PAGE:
The Department for Infrastructure (DfI) have confirmed that the “temporary change” to allow all taxis access to bus lanes will definitely not default to a permanent change – the “trial” will end with Class A taxis once more excluded from bus lanes after 14th May 2017.
The taxis in bus lanes trial was announced on Thursday 16th February 2017 with a shock four day lead-in to commencement on the following Monday. Active travel group Sustrans, which wasn’t notified or consulted beforehand, expressed fears that the trial would simply be the thin end of the wedge:
“We are concerned that this ‘trial’ will be repeating the mistake made in Dublin where taxis were allowed into bus lanes for a temporary period in 1997 which then drifted into a permanent arrangement. Taxis in bus lanes are today considered the biggest problem for cycling safety in Dublin.”
Sustrans NI 16 Feb 2017
With an election looming this week the Infrastructure Minister Chris Hazzard vacates his post at midnight on Thursday 2nd March. With no guarantee of his successor being in post within the next 12 weeks, it was feared a ‘drift’ to a permanent arrangement might not even require a proactive ‘political’ decision.
— NI Greenways (@nigreenways) February 16, 2017
Following a series of questions from Bikefast which went unanswered, DfI arranged a meeting with Sustrans and Bikefast representatives last Friday and released a statement to attempt to clarify the position. DfI has now confirmed that ‘trial means trial’ and Class A taxis will again be restricted from using bus lanes when the trial finishes:
“The trial will end on 14 May 2017 and will not require a Ministerial decision to end it. As with any trial it can be ended at any time, should the need arise.”
DfI statement 24 Feb 2017
The haste of the decision to initiate a trial, never mind still unanswered questions about announcing such a major change during the pre-election “purdah” period, was criticised by many including Sustrans:
“This decision has been made at very short notice, without a period of consultation or indeed reasonable advanced notice to all those who currently use bus lanes. Decisions, such as this, made in haste often fail to properly consider all the consequences and create more problems than they solve.”
Sustrans NI 16 Feb 2017
DfI concede in their statement that the rush to start a trial in this way was problematic:
“We recognise that on this occasion we did not explain in advance our plan to initiate a trial and this understandably caused adverse comment. It is something we will learn from for the future. The Department is committed to seeking the views of stakeholders during the trial and will be writing to relevant stakeholders and representative road user groups including Belfast City Council.”
DfI statement 24 Feb 2017
Jobs, data or balancing needs?
One point that caused confusion was the genesis of the decision to begin this trial in the teeth of an election. While the decision to launch a trial was at the behest of the Minister, there are now several explanations of its purpose in the public domain, which may or may not conflict.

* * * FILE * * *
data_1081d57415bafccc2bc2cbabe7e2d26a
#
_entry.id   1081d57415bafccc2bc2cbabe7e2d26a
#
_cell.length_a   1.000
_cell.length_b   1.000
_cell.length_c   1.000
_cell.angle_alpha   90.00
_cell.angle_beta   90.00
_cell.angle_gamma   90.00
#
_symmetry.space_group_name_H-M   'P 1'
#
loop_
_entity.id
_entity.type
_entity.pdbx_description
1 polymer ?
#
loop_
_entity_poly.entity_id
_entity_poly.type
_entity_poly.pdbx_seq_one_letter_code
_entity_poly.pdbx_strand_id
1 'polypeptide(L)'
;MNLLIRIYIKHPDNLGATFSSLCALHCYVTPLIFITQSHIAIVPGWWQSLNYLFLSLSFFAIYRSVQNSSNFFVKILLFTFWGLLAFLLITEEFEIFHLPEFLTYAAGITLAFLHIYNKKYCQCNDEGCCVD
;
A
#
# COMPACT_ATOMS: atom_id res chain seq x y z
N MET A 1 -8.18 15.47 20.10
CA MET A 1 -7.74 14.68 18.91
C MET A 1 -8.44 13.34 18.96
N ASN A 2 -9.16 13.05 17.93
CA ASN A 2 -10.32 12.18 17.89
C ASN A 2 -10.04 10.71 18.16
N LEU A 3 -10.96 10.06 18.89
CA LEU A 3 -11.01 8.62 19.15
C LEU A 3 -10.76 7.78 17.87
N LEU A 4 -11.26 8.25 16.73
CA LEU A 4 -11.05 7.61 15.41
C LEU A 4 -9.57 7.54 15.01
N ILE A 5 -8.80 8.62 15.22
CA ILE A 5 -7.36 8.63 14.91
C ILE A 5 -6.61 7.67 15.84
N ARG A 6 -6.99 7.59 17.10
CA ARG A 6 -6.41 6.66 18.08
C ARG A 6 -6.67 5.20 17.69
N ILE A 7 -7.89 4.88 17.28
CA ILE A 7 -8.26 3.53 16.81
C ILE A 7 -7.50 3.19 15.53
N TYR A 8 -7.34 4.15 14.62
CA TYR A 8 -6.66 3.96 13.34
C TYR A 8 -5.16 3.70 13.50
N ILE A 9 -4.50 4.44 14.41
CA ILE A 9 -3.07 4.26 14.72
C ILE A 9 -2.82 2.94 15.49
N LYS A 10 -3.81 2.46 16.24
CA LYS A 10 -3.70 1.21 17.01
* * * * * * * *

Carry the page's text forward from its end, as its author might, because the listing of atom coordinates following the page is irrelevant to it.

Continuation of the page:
Broadly these can be categorised as:
- a purely data gathering exercise ahead of Bus Rapid Transit launch
- “balance and respect the needs of all road users”
- safeguarding employment in the private taxi industry
The first is somewhat understandable – although the need for a real-world experiment is dubious at best, given a long list of desk-based research conducted by DfI (and its predecesssor DRD) which points to a decrease in bus journey reliability and speed if all taxis could use bus lanes. Desk-based research looking at Dublin would also be a possibility.
The second is the Departmental ‘line’ as first used in the press release to announce the trial. The choice of language is interesting, as it could reasonably be inferred that DfI sees the “needs” of some currently excluded road users as requiring access to bus lanes – very different from a purely data gathering exercise to set objective transport policy once Bus Rapid Transit launches in September 2018.
The third only raised its head in public on the day the trial began. A key argument of the private taxi lobby has been that bus lane access should be a level playing field – all taxis in or all out – and that the economic disadvantage to the private taxi industry is a threat to jobs. Critically, no evidence seems to have been made public to substantiate this claim, or to allow anyone to verify or challenge it.
The plot has now thickened on this third point.
West Belfast MP Paul Maskey was quoted by 4NI.co.uk on the day the trial was announced as having raised the economic and employment concerns of taxi drivers:
“They have been finding it increasingly difficult to earn a sufficient wage, particularly those drivers who work during mornings and early evenings.
“I made representations to the Minister asking him to consider the concerns of taxi drivers with a view to a trial allowing taxis into bus lanes and which would assess the impact of those taxis on the operation of the bus lanes.”
On the same day Bikefast specifically asked DfI about this issue: